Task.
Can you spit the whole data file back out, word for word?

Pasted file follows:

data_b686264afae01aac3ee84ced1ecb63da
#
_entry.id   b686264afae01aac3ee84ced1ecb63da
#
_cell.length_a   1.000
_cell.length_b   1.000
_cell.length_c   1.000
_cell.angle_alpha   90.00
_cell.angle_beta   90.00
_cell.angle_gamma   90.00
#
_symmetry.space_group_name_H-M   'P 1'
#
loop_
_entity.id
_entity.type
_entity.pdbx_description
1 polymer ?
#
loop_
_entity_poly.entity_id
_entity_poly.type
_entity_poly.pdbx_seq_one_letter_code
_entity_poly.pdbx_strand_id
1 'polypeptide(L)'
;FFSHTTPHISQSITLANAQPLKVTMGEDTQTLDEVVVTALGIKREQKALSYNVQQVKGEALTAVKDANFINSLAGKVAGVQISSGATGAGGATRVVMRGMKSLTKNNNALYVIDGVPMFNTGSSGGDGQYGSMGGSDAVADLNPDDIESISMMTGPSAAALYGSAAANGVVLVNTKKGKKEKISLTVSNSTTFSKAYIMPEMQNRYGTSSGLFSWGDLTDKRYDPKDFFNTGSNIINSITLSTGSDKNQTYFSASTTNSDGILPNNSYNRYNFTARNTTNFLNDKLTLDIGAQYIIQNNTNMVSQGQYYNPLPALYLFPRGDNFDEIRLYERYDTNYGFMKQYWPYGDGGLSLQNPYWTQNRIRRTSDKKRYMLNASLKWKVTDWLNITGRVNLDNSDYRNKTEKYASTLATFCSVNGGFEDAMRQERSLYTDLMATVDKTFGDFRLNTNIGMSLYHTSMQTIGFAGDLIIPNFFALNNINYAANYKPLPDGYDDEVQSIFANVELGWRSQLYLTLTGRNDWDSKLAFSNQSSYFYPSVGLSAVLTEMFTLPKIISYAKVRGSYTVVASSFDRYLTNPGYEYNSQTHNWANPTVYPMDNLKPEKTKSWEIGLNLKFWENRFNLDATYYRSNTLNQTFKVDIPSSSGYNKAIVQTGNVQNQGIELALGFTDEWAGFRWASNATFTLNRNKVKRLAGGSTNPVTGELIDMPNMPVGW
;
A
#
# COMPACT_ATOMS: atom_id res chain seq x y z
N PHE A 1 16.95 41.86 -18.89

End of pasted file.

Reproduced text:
data_b686264afae01aac3ee84ced1ecb63da
#
_entry.id   b686264afae01aac3ee84ced1ecb63da
#
_cell.length_a   1.000
_cell.length_b   1.000
_cell.length_c   1.000
_cell.angle_alpha   90.00
_cell.angle_beta   90.00
_cell.angle_gamma   90.00
#
_symmetry.space_group_name_H-M   'P 1'
#
loop_
_entity.id
_entity.type
_entity.pdbx_description
1 polymer ?
#
loop_
_entity_poly.entity_id
_entity_poly.type
_entity_poly.pdbx_seq_one_letter_code
_entity_poly.pdbx_strand_id
1 'polypeptide(L)'
;FFSHTTPHISQSITLANAQPLKVTMGEDTQTLDEVVVTALGIKREQKALSYNVQQVKGEALTAVKDANFINSLAGKVAGVQISSGATGAGGATRVVMRGMKSLTKNNNALYVIDGVPMFNTGSSGGDGQYGSMGGSDAVADLNPDDIESISMMTGPSAAALYGSAAANGVVLVNTKKGKKEKISLTVSNSTTFSKAYIMPEMQNRYGTSSGLFSWGDLTDKRYDPKDFFNTGSNIINSITLSTGSDKNQTYFSASTTNSDGILPNNSYNRYNFTARNTTNFLNDKLTLDIGAQYIIQNNTNMVSQGQYYNPLPALYLFPRGDNFDEIRLYERYDTNYGFMKQYWPYGDGGLSLQNPYWTQNRIRRTSDKKRYMLNASLKWKVTDWLNITGRVNLDNSDYRNKTEKYASTLATFCSVNGGFEDAMRQERSLYTDLMATVDKTFGDFRLNTNIGMSLYHTSMQTIGFAGDLIIPNFFALNNINYAANYKPLPDGYDDEVQSIFANVELGWRSQLYLTLTGRNDWDSKLAFSNQSSYFYPSVGLSAVLTEMFTLPKIISYAKVRGSYTVVASSFDRYLTNPGYEYNSQTHNWANPTVYPMDNLKPEKTKSWEIGLNLKFWENRFNLDATYYRSNTLNQTFKVDIPSSSGYNKAIVQTGNVQNQGIELALGFTDEWAGFRWASNATFTLNRNKVKRLAGGSTNPVTGELIDMPNMPVGW
;
A
#
# COMPACT_ATOMS: atom_id res chain seq x y z
N PHE A 1 16.95 41.86 -18.89